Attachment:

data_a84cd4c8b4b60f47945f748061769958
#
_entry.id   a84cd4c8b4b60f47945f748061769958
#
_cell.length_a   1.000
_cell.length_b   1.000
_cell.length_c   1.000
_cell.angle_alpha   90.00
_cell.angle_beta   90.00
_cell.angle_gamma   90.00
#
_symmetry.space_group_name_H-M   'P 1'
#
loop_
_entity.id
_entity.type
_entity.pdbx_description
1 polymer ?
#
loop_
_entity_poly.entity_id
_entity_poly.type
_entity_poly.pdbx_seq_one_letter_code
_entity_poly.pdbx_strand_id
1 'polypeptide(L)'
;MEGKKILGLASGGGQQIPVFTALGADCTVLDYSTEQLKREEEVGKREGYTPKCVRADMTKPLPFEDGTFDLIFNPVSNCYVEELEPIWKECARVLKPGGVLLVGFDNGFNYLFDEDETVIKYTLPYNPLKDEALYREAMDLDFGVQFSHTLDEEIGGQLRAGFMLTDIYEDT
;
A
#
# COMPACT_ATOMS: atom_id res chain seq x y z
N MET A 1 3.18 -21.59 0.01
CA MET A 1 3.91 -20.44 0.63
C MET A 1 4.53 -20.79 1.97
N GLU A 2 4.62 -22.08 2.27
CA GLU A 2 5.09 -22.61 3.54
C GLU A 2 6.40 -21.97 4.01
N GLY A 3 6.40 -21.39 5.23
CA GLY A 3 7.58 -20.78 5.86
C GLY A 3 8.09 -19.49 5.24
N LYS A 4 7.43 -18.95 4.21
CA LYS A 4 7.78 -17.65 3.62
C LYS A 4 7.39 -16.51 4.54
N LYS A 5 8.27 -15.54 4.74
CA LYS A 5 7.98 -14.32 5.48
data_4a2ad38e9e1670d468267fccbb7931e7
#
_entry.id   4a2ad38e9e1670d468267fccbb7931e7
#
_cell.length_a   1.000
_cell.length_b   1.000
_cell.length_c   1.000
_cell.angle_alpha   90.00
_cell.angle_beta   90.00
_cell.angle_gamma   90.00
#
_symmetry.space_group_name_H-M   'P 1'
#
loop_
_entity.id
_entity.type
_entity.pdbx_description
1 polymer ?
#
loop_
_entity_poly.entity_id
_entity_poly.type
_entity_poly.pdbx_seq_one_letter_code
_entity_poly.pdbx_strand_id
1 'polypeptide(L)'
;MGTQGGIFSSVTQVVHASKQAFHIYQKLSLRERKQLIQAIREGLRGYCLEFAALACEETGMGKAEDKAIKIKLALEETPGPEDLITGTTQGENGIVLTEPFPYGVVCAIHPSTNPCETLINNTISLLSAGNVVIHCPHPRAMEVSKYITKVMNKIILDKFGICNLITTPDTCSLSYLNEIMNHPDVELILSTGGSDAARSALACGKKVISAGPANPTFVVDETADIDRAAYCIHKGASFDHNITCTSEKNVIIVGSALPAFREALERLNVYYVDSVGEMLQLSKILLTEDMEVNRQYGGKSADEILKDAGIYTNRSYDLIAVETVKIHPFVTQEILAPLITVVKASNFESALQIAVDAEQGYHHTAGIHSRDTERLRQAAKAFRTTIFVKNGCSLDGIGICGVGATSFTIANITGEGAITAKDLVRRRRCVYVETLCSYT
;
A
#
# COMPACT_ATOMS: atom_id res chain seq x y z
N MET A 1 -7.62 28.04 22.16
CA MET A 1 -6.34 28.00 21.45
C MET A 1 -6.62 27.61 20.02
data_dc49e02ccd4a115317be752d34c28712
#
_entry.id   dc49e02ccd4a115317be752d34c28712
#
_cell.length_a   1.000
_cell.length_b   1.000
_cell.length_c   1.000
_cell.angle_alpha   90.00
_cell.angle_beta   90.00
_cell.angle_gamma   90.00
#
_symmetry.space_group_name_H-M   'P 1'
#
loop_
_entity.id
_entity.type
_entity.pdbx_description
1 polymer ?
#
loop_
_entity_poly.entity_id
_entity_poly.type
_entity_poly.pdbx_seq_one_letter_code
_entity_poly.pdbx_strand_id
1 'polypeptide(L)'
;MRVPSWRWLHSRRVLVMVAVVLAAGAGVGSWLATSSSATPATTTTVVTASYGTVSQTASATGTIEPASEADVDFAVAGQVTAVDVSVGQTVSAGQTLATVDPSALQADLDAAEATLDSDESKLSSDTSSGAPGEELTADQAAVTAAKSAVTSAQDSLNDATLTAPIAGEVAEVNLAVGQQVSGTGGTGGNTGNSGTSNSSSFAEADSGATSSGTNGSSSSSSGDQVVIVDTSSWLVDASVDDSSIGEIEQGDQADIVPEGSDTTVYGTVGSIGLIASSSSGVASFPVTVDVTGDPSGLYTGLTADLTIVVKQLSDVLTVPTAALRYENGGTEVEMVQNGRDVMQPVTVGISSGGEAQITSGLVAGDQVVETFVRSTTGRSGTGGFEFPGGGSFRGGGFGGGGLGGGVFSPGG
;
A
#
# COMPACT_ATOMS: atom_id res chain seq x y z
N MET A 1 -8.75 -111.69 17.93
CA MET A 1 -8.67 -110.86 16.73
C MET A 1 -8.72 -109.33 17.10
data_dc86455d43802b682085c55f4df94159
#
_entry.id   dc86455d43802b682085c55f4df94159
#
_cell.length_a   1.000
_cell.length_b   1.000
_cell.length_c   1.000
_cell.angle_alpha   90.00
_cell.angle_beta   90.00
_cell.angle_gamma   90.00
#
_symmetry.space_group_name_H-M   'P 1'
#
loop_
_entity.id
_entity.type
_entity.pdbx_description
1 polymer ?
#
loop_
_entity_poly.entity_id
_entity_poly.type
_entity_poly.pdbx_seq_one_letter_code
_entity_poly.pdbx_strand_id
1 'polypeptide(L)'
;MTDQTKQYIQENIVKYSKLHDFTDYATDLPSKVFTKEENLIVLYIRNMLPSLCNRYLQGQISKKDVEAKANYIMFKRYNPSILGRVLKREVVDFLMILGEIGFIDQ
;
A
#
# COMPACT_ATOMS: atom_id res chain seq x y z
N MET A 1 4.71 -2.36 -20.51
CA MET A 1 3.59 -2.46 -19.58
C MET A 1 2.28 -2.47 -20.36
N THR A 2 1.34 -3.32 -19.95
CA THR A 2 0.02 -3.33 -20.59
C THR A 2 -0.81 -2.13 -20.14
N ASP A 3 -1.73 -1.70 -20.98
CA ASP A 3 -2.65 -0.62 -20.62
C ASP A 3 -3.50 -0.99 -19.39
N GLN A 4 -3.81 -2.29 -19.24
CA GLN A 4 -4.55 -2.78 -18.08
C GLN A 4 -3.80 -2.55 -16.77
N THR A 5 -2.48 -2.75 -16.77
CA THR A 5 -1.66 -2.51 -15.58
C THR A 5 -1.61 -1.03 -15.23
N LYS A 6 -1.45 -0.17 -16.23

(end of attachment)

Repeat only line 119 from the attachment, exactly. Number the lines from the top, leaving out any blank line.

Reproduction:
_cell.angle_beta   90.00